International aspects of personal taxation (for P6 (UK))

Part 4 of 4

This is the Finance Act 2016 version of this article. It is relevant for candidates sitting the P6 (UK) exam in the period 1 April 2017 to 31 March 2018. Candidates sitting P6 (UK) after 31 March 2018 should refer to the Finance Act 2017 version of this article (to be published on the ACCA website in 2018).

So far we have looked at the income tax (IT) aspects of overseas income in some detail. In this final part of the article we are going to look at capital gains tax (CGT) and inheritance tax (IHT).

Liability to UK CGT

The key factor in determining an individual’s liability to UK CGT is residence. Domicile is only relevant where a UK resident individual has realised gains on the disposal of overseas assets. Figure 4 sets out the liability of an individual to UK CGT on both UK and overseas assets.

Figure 4 – Liability to UK CGT


Note the following:

  • To be outside of UK CGT, an individual must be non-UK resident and must not be a temporary non-resident.
  • UK CGT applies to worldwide assets. Once an individual is subject to UK CGT it is then necessary to consider the person’s domicile status to determine the treatment of gains on overseas assets.
  • The rules set out in Part 2 of this article in respect of the remittance basis apply to capital gains as well as to income. Note that the de minimis limit of £2,000 applies to the total of unremitted income and gains.
  • An individual who is non-UK resident is subject to UK CGT on:
    - UK assets used in a trade based in the UK, and
    - residential property situated in the UK
    but not on any other assets.

The rules for temporary non-residents were introduced in order to prevent individuals avoiding UK CGT by going abroad for a relatively short period of time, becoming non-resident and then selling assets outside the scope of UK CGT. The rules apply to individuals:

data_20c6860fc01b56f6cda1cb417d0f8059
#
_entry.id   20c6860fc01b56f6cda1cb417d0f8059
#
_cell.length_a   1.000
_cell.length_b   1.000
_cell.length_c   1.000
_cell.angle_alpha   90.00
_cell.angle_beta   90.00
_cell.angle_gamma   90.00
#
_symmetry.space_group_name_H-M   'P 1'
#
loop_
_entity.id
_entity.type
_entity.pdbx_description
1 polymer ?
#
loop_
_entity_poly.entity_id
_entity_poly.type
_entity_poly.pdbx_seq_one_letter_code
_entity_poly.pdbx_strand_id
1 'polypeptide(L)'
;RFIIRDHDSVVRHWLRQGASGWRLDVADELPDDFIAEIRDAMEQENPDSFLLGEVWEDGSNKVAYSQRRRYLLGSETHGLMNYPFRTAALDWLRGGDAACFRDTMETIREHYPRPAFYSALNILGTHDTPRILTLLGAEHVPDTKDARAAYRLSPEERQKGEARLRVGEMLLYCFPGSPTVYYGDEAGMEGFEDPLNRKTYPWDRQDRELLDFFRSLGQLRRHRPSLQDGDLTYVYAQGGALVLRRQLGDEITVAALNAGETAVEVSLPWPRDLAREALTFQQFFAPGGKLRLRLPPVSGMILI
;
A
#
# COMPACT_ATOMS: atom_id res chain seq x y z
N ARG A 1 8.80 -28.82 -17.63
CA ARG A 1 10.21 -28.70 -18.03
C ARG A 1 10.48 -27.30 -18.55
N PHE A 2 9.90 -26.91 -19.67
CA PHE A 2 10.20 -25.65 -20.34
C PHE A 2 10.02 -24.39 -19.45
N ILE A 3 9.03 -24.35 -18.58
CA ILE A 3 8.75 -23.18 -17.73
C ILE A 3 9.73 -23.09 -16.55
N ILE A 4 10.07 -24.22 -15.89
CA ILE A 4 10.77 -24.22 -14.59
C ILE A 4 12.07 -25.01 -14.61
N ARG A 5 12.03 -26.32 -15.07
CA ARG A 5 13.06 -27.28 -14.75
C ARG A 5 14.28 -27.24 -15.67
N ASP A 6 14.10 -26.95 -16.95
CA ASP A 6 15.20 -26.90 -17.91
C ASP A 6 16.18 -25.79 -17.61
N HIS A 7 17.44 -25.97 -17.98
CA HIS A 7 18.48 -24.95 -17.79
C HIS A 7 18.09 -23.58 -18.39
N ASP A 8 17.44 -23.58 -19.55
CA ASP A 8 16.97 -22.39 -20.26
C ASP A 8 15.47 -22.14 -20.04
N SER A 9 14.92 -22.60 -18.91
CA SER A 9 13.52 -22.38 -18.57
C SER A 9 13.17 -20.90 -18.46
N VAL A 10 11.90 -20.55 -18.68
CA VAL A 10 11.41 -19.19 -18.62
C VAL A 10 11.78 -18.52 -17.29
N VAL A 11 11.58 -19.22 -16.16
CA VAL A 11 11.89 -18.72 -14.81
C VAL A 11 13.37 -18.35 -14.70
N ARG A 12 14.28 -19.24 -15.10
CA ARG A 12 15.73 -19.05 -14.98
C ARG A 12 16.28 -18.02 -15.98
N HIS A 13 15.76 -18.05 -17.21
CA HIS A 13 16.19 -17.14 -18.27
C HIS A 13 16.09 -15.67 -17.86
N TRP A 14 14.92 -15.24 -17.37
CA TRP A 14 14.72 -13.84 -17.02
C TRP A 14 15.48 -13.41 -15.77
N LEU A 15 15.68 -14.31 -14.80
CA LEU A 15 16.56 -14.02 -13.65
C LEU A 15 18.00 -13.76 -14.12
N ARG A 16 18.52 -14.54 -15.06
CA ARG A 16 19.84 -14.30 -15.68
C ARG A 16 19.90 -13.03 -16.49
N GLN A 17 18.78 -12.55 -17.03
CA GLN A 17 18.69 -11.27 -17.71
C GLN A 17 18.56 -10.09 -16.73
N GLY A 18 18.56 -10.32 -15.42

• who have been UK resident for at least four of the seven tax years prior to the year of departure, and
  • who leave the UK for a period of five years or less.

Gains made on assets owned at the time of leaving the UK, but sold whilst the individual is outside of the UK, remain subject to UK CGT. Gains on assets purchased after leaving the UK are not subject to UK CGT.

Example 2 – Bosun
Bosun has always been UK resident and domiciled. On 1 June 2015 he left the UK and became non-resident. His intention was to remain outside of the UK for four years. In 2017/18 Bosun sold some shares (acquired in 2009), and a painting (acquired in 2017).

Bosun’s liability to UK CGT following his departure from the UK is as follows:

  • Bosun is not resident in the UK. Accordingly, he will not be subject to UK CGT unless he is caught by the rules for temporary non-residents.
  • If Bosun returns to the UK as planned he will have been outside the UK for less than five years and will therefore be a temporary non-resident. The gain on the shares will be taxed in the year he returns.
  • If he is non-resident for more than five years, the gain on the shares will not be subject to UK CGT.
  • The gain on the painting will not be subject to UK CGT regardless of when Bosun returns to the UK because it was acquired after Bosun left the UK.

Liability to UK IHT on overseas assets